N. Chapman

Sworn before me                       John Howe

22nd December 1835                 Coroner


            Mr Surgeon Whitelaw being duly sworn Deposeth that he had examined the Bodies of the two Natives on the body of Jabinguy he could find no marks, but on the head on the temporal Bone was a longitudinal Cut about two inches long, effected by some sharp Instrument - on removing the scalp he found a considerable portion of the temporal and occipital bones depressed, he found it necessary to remove the top of the Cranium and expose the Vessels of the Dura and Paria Mater which were gorged with Blood - the Brain generally was quite sufficient to cause Death - on examining the Body of Clary these were no wounds thereon - on examining the Head he found a wound in the frontal Bone on the superciliary Ridge, a portion of that and the orbital Bones were depressed, the Injury was sufficient to cause immediate Death - a long incised wound on the occipital Bone extending to the Patria position of the temporal Bone two other incised wounds on the Lambdoid Suture - one on the frontal suture over [208] the squamous portion of the Temple bone none of those latter injuries were sufficient to cause immediate Death, but which must have ensued from the Wound on the superciliary ridge.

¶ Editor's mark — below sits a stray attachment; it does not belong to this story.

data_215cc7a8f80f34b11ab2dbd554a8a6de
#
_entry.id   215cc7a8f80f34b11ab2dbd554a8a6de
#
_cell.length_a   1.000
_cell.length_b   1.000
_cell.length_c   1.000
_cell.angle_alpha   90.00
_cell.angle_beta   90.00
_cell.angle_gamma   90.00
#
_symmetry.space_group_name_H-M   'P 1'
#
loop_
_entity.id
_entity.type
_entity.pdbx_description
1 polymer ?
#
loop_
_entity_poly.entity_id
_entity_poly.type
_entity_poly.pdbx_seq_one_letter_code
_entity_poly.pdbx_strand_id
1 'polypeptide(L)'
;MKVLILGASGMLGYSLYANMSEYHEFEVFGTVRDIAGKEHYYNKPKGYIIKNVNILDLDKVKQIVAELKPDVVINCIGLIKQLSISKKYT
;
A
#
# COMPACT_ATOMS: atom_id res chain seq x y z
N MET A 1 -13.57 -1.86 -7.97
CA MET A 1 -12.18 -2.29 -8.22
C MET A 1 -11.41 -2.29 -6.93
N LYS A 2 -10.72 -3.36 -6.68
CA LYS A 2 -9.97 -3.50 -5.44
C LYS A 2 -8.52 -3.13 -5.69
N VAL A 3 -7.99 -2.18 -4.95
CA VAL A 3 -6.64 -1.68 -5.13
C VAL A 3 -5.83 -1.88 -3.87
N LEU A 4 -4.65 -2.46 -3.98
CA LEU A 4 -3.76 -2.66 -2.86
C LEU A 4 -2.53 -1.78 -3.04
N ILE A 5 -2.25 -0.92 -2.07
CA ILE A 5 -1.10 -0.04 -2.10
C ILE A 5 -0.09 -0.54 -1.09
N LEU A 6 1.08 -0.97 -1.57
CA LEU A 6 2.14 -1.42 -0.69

Wm Jffry[?] Whitelaw


Sworn before me                       John Howe

the 22nd December 1835                 Coroner

The two Prisoners called before the Inquest and inquired of if they have any thing to say? Answer as follows George Bummary answers he killed Pat Clary because Captain killed his brother. - - - -

Jack Congo Murral answers he could not help killing Jabinguy he was Drunk.

The Evidence read over to them and the same explained to them, when they answered to each Evidence that is right.

George Bummary and Jack Congo Murral committed to take their Trial at the Supreme Court for the wilful murder of Jabinguy and Pat Clary.



22nd Decr 1835

No. 81 Rex No. 82


George Bumamary

Jack Congo Murral

aboriginal Natives


No. 46


[1] We would like to thank volunteer Ron Hulme for his transcription of this very difficult document.

[2] Deponent

Published by the Centre for Comparative Law History and Governance of Macquarie University, and State Records NSW